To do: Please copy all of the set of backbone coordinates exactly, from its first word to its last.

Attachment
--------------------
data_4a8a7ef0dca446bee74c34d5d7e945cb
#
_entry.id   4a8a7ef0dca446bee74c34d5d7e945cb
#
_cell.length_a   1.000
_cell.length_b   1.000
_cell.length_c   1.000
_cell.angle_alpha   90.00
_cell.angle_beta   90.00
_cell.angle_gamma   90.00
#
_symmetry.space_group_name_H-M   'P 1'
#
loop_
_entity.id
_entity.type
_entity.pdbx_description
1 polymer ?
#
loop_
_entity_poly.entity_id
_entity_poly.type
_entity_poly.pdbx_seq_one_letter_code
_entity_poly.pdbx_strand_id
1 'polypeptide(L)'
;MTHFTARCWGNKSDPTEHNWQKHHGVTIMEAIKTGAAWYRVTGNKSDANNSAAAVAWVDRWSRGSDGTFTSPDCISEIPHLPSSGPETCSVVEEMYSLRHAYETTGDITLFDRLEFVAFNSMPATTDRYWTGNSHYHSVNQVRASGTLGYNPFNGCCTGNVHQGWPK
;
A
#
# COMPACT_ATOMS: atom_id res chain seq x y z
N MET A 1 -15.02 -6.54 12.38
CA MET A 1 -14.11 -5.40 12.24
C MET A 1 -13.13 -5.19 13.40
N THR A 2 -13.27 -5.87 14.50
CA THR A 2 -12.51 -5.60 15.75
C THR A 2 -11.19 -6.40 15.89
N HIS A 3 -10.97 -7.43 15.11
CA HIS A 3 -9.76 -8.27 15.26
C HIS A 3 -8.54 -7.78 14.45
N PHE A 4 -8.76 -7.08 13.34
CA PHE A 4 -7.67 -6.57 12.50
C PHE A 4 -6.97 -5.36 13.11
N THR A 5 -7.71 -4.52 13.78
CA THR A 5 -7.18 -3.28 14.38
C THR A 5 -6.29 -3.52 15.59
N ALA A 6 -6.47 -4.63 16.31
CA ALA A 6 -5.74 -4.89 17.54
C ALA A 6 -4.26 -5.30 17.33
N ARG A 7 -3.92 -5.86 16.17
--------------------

data_4a8a7ef0dca446bee74c34d5d7e945cb
#
_entry.id   4a8a7ef0dca446bee74c34d5d7e945cb
#
_cell.length_a   1.000
_cell.length_b   1.000
_cell.length_c   1.000
_cell.angle_alpha   90.00
_cell.angle_beta   90.00
_cell.angle_gamma   90.00
#
_symmetry.space_group_name_H-M   'P 1'
#
loop_
_entity.id
_entity.type
_entity.pdbx_description
1 polymer ?
#
loop_
_entity_poly.entity_id
_entity_poly.type
_entity_poly.pdbx_seq_one_letter_code
_entity_poly.pdbx_strand_id
1 'polypeptide(L)'
;MTHFTARCWGNKSDPTEHNWQKHHGVTIMEAIKTGAAWYRVTGNKSDANNSAAAVAWVDRWSRGSDGTFTSPDCISEIPHLPSSGPETCSVVEEMYSLRHAYETTGDITLFDRLEFVAFNSMPATTDRYWTGNSHYHSVNQVRASGTLGYNPFNGCCTGNVHQGWPK
;
A
#
# COMPACT_ATOMS: atom_id res chain seq x y z
N MET A 1 -15.02 -6.54 12.38
CA MET A 1 -14.11 -5.40 12.24
C MET A 1 -13.13 -5.19 13.40
N THR A 2 -13.27 -5.87 14.50
CA THR A 2 -12.51 -5.60 15.75
C THR A 2 -11.19 -6.40 15.89
N HIS A 3 -10.97 -7.43 15.11
CA HIS A 3 -9.76 -8.27 15.26
C HIS A 3 -8.54 -7.78 14.45
N PHE A 4 -8.76 -7.08 13.34
CA PHE A 4 -7.67 -6.57 12.50
C PHE A 4 -6.97 -5.36 13.11
N THR A 5 -7.71 -4.52 13.78
CA THR A 5 -7.18 -3.28 14.38
C THR A 5 -6.29 -3.52 15.59
N ALA A 6 -6.47 -4.63 16.31
CA ALA A 6 -5.74 -4.89 17.54
C ALA A 6 -4.26 -5.30 17.33
N ARG A 7 -3.92 -5.86 16.17